The slaughter continues. Over the weekend, Syria's army unleashed a massacre on Homs, killing 350 and wounding 1,300.
Nearly a year ago, protestors began to call for change in Syria. President Bashar al-Assad responded by sending his forces to put down these protests by shooting into crowds and by imprisoning and torturing survivors. However, his tactics effectively poured gasoline on the fire, as protests massively grew across the nation. But Assad continued his gruesome tactic, which then spawned an epidemic of desertions from his military, providing the opposition movement armed soldiers. Thus, a civil war is now waging across Syria, and Assad is desperately seeking to hang onto power—and onto life itself.
Assad's troubles are heaping up. For example, last week, Syrian opposition leader Colonel Riyad al-As'ad declared that half of Syria is no longer under Assad's control. In addition, there is mounting pressure on Syrian President Bashar al-Assad to step down from Arab leaders. Furthermore, Syrian army defections are rising sharply.
According to U.S. intelligence reports, on Monday of last week, 300 Syrian army soldiers defected in Damascus, 50 more in Rsatan, and dozens more in the suburbs of Damascus. At this point, the Syrian army cannot maintain control over all of the country, and the control that it has had is quickly diminishing.
Because the U.S. is worn down by recent conflicts in Iraq, Afghanistan, and Libya, it chooses not to become involved—except to back sanctions against Syria. Meanwhile, Russia and China continue to support Syrian President Assad. On Saturday, the two nations vetoed a U.N. Security Council draft resolution condemning the Syrian regime—a resolution that was supported by the U.S., France, and the U.K.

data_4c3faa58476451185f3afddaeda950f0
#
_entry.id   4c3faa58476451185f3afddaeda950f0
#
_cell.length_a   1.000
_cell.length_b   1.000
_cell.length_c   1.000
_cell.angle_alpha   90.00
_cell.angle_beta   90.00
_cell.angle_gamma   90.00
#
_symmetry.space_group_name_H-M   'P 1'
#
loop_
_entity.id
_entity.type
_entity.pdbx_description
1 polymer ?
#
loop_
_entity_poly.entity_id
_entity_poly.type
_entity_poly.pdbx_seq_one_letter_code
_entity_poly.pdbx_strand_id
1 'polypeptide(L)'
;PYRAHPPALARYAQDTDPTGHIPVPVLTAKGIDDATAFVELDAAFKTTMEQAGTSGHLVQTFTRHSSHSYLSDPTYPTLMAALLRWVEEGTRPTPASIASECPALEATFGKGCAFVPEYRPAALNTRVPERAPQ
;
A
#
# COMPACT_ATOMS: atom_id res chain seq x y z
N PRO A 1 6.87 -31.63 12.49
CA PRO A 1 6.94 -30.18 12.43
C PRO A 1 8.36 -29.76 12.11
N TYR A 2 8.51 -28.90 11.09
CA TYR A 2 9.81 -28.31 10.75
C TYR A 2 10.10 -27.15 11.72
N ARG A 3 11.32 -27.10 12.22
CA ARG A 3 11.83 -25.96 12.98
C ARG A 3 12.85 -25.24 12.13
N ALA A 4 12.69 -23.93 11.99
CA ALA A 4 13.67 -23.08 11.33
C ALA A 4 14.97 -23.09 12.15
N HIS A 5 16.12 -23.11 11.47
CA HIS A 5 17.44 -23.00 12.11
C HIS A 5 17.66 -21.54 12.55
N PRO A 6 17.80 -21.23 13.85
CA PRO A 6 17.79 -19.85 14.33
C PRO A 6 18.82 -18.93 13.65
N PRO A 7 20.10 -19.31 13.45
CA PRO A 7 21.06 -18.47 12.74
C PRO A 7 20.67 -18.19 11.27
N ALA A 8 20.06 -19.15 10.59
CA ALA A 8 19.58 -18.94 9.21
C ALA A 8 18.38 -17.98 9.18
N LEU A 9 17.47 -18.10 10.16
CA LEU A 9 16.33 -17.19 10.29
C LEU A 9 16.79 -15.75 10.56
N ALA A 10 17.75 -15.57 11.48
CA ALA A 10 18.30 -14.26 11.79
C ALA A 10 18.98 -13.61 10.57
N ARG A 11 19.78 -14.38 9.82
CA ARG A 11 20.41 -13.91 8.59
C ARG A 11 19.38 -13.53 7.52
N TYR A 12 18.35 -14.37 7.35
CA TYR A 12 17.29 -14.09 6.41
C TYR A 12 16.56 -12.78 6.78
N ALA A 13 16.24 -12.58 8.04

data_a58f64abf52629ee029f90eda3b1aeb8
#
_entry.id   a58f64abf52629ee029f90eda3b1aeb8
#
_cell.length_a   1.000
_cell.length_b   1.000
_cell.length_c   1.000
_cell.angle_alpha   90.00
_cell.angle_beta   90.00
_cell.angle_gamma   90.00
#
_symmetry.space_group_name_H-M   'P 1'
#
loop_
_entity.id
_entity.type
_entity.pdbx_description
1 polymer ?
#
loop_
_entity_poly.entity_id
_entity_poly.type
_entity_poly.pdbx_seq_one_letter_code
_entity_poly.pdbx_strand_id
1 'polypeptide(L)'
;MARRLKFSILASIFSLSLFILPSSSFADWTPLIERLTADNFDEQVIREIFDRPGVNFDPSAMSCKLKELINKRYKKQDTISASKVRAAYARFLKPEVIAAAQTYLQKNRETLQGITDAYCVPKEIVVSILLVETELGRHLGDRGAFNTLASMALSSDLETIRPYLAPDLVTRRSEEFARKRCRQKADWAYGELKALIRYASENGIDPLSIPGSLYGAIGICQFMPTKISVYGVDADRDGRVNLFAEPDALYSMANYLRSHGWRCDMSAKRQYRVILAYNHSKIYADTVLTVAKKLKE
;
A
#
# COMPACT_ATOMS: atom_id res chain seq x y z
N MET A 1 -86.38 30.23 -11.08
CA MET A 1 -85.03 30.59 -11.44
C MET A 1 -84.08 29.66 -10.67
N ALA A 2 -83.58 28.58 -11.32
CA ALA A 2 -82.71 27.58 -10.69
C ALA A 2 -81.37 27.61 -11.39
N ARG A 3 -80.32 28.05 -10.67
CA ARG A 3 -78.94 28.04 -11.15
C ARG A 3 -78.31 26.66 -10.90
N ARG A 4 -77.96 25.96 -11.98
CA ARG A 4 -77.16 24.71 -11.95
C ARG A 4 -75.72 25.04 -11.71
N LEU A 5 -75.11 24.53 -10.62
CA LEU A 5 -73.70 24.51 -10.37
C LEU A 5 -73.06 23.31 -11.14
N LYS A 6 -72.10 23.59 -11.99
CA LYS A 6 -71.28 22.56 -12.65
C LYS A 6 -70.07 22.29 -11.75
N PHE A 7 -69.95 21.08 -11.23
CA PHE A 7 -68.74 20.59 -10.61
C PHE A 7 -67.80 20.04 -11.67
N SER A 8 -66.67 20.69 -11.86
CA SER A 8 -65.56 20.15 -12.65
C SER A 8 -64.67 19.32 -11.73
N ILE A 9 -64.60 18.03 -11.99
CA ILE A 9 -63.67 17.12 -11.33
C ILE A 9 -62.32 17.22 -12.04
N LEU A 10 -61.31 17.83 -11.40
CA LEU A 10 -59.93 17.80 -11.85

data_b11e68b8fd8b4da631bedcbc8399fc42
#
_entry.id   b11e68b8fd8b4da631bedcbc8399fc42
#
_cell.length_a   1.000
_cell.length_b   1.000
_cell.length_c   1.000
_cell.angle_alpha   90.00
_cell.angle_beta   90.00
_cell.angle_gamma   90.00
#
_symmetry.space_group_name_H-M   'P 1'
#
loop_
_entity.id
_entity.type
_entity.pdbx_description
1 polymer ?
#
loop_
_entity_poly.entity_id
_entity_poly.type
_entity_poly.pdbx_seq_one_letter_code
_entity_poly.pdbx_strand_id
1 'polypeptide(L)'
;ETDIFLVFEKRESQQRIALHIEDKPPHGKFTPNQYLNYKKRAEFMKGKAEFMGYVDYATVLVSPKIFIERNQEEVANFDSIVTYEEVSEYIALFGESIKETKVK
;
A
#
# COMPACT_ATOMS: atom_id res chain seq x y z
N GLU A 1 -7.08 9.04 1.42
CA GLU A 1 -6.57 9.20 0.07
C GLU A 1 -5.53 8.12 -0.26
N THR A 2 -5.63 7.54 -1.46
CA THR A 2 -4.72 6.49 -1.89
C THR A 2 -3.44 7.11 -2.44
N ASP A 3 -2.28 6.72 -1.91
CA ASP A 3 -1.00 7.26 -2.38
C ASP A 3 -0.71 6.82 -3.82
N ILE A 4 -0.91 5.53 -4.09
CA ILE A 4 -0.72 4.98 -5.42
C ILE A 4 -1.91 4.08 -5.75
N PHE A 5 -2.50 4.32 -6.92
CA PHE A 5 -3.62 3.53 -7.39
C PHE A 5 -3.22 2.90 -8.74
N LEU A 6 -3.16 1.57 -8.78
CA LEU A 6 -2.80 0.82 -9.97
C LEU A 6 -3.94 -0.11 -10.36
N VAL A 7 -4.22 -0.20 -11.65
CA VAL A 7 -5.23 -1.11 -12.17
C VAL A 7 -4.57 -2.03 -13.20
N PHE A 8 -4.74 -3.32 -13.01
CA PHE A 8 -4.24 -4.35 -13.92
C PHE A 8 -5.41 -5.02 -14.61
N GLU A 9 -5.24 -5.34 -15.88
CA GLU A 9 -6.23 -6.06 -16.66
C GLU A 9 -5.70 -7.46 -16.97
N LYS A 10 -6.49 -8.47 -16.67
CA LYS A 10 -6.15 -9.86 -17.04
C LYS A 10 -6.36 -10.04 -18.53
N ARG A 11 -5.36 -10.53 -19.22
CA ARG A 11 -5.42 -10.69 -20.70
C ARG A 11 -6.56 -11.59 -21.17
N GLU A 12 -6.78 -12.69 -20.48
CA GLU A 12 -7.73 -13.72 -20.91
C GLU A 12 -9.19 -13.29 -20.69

The fall of the Assad regime will adversely affect the Iranian regime. The Persian Gulf states realize this, so they are targeting a regime change in Syria. While their public statements portray their desire for democracy in Syria, their true goal is to shake the Iranian regime for the preparation of regime change there.
As syndicated columnist Charles Krauthammer wrote in a column in the Washington Post this week, "the fall of [Assad] could be ominous for Iran." Furthermore, Krauthammer observes that Iran's "agent in Lebanon," Hizbullah, could fall next; for without the help it needs from Syria and Iran, it will likely go down.
Thus, as I have been predicting, the fall of Assad could begin a domino effect in the Middle East. When the Assad regime goes down, terrorist entities Hamas, Hizbullah, and even the Iranian regime will be adversely affected. So what could be the result of this domino effect? The way a number of events are aligning right now, it appears God may very well use the fall of Assad and the resulting domino effect to align for the fulfillment of end-times Bible prophecy. How?